Canadian golf history would fill up a substantial leaflet, so it's a bit surprising to see one of the most historic courses in the area getting a blessing for redevelopment from golf writers I respect.
While seemingly on the road to historic designation that will save Jack Nicklaus' second design, two of Canada's more respected writers seem to have lost sight of the big picture which goes something like this: golf course in a natural setting or housing development?
Bob Weeks writes for TSN:
Whether Glen Abbey is really worthy of a heritage designation is certainly debatable. A detailed report prepared for the heritage committee listed some notable attributes that the course possesses, such as spectator mounding for tournament viewing and Nicklaus’s use of the “spoke-and-wheel” design style, which has the course returning to the clubhouse a number of times throughout the 18 holes.
And there are other parts of the course that seem notable, such as the bunker on the 18th hole where Tiger Woods hit one of his most famous shots (Of note is that in ClubLink’s proposal for development, that bunker was to be preserved amid all the construction).
In my opinion, Glen Abbey is not the most famous course in Canada or the best. But under the Heritage Act, a case can be made that it is deserving. In other words, it’s not the golf course that should be faulted but the criteria of the act. They are so vague and generic that any golf course, anywhere, could qualify.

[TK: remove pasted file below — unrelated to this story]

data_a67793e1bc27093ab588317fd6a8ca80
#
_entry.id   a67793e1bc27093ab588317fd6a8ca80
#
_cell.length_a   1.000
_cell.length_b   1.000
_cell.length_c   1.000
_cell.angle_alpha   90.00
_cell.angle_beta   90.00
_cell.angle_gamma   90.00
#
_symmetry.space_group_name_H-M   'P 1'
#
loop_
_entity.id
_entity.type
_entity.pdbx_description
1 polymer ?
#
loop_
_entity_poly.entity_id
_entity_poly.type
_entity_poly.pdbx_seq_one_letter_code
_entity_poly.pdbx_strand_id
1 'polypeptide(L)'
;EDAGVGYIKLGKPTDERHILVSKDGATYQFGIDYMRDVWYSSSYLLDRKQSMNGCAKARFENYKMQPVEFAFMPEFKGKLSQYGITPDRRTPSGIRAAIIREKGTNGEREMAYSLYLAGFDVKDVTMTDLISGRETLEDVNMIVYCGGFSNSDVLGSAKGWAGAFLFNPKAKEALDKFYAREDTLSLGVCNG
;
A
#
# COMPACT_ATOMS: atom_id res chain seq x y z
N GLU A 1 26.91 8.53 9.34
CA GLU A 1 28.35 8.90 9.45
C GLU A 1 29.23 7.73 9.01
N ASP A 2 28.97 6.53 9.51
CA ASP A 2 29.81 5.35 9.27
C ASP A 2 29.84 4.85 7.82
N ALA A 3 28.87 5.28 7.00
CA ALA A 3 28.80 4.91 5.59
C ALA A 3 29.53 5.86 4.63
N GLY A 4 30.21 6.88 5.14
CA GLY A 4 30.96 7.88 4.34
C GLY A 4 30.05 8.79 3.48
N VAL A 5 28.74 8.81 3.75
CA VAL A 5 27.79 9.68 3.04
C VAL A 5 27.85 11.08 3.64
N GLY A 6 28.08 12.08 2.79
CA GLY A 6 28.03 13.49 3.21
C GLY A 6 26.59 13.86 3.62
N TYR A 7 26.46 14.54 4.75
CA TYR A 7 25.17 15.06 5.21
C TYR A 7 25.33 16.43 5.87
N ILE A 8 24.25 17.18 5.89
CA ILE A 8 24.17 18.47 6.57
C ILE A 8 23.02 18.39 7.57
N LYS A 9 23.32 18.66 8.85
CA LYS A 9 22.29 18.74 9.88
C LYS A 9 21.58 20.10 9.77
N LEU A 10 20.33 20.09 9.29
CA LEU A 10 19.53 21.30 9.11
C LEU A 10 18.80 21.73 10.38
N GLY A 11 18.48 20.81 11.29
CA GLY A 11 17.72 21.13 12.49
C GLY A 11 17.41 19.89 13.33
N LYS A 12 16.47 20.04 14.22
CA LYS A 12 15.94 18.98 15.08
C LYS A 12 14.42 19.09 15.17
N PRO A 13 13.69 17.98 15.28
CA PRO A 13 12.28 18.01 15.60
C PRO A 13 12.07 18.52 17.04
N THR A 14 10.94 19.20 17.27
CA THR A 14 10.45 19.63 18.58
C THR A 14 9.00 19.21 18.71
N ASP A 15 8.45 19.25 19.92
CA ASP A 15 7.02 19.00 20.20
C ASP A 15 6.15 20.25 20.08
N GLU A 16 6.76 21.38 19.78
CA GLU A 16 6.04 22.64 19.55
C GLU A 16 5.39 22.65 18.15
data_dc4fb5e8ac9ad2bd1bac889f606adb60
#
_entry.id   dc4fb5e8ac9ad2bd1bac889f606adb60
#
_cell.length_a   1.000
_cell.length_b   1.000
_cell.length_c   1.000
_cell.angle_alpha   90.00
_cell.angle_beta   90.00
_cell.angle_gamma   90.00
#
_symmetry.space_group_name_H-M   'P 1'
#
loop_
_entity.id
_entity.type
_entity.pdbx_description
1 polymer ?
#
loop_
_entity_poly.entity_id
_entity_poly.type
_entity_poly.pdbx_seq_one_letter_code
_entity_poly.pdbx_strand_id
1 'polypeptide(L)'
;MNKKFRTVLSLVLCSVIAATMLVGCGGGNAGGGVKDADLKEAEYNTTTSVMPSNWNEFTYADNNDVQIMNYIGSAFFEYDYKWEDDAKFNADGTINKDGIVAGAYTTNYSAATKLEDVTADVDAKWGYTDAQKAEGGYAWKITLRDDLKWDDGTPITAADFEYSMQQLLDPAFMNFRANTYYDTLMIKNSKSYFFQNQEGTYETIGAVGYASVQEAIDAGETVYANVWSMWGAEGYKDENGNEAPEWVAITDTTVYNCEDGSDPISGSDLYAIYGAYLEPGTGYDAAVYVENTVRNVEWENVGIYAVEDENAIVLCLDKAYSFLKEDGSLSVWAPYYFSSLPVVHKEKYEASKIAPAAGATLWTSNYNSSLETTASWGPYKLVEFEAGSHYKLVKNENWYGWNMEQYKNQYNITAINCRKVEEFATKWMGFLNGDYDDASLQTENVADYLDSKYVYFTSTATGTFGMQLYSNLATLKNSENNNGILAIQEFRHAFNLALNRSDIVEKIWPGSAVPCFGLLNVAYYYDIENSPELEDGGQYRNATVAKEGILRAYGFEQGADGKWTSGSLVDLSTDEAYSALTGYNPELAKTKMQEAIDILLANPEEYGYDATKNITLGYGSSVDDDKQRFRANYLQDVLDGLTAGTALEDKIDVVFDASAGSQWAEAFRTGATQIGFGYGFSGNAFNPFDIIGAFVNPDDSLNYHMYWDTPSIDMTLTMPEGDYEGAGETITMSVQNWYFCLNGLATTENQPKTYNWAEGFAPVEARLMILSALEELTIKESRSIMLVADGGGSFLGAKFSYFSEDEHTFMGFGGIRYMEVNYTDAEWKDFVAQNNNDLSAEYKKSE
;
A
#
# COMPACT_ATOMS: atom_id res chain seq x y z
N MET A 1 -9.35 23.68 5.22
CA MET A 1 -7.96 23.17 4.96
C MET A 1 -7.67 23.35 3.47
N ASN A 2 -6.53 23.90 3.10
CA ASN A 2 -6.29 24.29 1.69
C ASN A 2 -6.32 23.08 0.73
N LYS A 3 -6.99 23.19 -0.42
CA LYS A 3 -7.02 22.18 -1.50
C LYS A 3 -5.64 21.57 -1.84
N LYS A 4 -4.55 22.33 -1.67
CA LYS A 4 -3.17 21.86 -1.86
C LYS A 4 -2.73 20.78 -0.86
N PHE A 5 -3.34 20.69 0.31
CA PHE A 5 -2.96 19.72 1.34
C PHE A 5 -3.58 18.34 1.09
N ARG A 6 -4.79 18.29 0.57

Robert Thompson for the Globe and Mail:
Truthfully, history hasn’t been kind to Glen Abbey as a golf design. Some of the elements highlighted for preservation could readily be considered the biggest shortcomings of the course. Described as “unusual,” the report says the “17th green with its horseshoe configuration around a left greenside bunker … is in keeping with the design intent of the course,” and “its uniqueness and novelty in tournament play deserves attention.” Some might also just contend the green is awful, and it has even been rebuilt to deal with its challenges. Other parts of the course are pedestrian to the point of being plain and dull.
That certainly may be the case, but I'll take plain and dull and protecting this natural habitat over town homes on the rim...